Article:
When the officiant is an after-thought

If you have a minister, priest, rabbi or other clergyperson is who a part of your life, and they are willing and able to officiate your wedding at your venue, then read no further.

But for many couples today, finding the right person to perform their marriage ceremony is a daunting task and entering the great unknown. Today’s column may sound like a bit of an advertisement for me, and I always try to avoid that, but there’s something I need to share with you. I’ve been considering writing this for years, and finally decided that even if it is tooting my own horn, it’s something couples getting married should think about.

For couples who want a friend to perform their ceremony – there are two very big considerations. First of all, is this legal in your state? It is confusing to navigate the state’s regulations to ensure that your marriage will be legal, and many couples choose not to risk something so important. The laws vary widely from state to state regarding who can officiate. And, secondly, you must consider if the person you want to do this has the time, knowledge and skills to do it, and do it well.

There may be clergy or lay-leader in your family who does have experience – but will it feel too slanted towards one side if that person officiates? I’ve known couples who had one of their fathers officiate, but to me, that feels unbalanced. It can work, though.

Does a friend, who has never officiated a wedding before, understand if there is a need for a PA system, a rehearsal, or know how to fill out the license? Can they guide you in the creation of the ceremony, or your vows? Can they suggest special rituals, readings or other elements that add to a ceremony? Do they understand the bigger picture – the meaning of your commitment? It’s wonderful that they know you and love you, but is that enough?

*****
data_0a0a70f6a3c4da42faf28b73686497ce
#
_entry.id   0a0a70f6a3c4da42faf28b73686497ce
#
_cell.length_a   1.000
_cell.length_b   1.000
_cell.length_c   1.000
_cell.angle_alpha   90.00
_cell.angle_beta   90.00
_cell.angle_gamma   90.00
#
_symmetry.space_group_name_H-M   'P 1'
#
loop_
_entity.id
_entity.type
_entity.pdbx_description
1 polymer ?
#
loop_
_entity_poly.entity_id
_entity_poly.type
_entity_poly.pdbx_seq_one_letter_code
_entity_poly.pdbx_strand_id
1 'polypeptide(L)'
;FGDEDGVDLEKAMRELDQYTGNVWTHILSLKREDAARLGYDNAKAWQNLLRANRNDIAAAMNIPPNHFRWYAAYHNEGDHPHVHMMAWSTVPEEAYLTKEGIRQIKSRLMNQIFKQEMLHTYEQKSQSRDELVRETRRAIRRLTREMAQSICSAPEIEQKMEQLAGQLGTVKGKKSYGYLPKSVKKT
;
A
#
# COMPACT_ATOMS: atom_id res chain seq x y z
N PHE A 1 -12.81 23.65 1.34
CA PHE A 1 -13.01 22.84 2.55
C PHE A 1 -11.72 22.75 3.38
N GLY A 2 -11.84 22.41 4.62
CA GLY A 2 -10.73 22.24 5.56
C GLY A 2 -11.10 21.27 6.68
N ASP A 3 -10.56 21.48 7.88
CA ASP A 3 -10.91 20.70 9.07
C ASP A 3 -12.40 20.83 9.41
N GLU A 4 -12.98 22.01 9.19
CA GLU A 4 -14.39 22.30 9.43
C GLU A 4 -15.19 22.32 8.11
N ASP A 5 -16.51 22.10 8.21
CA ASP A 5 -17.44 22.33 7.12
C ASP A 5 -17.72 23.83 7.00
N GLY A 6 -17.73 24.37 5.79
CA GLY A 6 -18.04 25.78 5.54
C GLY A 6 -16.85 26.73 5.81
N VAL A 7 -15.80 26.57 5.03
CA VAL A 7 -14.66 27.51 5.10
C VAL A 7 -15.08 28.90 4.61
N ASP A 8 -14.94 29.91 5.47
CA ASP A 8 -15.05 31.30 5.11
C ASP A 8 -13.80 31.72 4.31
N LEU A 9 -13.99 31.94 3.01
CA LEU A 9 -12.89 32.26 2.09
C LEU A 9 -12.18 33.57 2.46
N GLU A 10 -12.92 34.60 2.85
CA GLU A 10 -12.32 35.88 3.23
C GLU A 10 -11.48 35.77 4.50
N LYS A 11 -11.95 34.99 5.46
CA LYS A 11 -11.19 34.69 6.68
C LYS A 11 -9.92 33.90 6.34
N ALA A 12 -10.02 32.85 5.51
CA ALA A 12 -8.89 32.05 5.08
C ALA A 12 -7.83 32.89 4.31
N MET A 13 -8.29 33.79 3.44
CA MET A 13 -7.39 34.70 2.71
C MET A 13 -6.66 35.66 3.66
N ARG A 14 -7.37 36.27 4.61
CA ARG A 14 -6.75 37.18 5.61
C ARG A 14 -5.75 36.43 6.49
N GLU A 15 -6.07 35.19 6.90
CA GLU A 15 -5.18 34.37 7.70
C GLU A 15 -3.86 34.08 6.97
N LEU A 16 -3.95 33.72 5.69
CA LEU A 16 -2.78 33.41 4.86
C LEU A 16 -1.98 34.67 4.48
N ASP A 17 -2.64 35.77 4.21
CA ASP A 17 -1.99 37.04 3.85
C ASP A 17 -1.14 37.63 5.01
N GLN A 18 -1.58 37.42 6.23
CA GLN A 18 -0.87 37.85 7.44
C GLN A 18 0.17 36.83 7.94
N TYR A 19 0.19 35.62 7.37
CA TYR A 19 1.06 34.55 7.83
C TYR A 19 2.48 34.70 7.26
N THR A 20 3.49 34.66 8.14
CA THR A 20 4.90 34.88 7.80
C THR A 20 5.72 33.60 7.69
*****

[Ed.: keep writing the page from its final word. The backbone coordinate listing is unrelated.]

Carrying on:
What about interfaith couples? Some couples choose a spiritual leader from each faith conduct the service together – but be careful -  sometimes they compete rather than cooperate.

What about going to city hall or having a justice of the peace? Again, this really depends on where you live. It can be a great option, or no option at all. I know many judges who just don’t want to do this, it doesn’t feel like a fit for them, and they prefer to refer couples elsewhere. Some, however, do love it. In Pennsylvania mayors are legal to officiate – and I know some who do a great job. There is no ‘city hall’ where I live, but for city-folk, it’s a very viable option. But if you want something with a little more content, you won’t get that at city hall.

Here’s what bugs me the most: the money issue! When you look at examples of budgets for weddings on-line I often find the amount suggested for officiants to be much too low, that is, for a well-qualified, good one. I believe this is a hold-over from the days when one’s minister would come to perform the wedding and stay for the meal.  He probably had nothing better to do, and besides, it is part of his obligation as your clergy. Remember that clergy have salaries, and your membership in their church or other house of worship goes towards the performance of duties such as weddings, funerals and other rites of passage.

Officiating a carefully crafted ceremony

It is not uncommon to see a budget suggestion of more money for, say, flowers or décor, or limousines, than officiants. You can have a wedding without the former but not the latter.

An independent officiant, such as myself and other celebrants, dedicate ourselves to this task. We are professionals. We don’t have salaries or tithings to sustain us in this work.

If your ceremony is important to you, and in my way of thinking, nothing is more central to the wedding than the wedding ceremony… you know, the part where you are actually getting married, then don’t balk at a high celebrant fee that is still probably one of the smallest parts of your budget.

When your officiant is an after-thought you are short changing yourself. The opportunity to have a real, meaningful and unique ceremony creates one of life’s best moments. Isn’t that what you want for your wedding?

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  • Blog Author

    Lois Heckman

    Lois Heckman is a certified Life-Cycle Celebrant who officiates at weddings, funerals, and other ceremonies in the Poconos and beyond. She has performed hundreds of ceremonies and brings a wealth of knowledge to her work. Visit her website: ... Read Full
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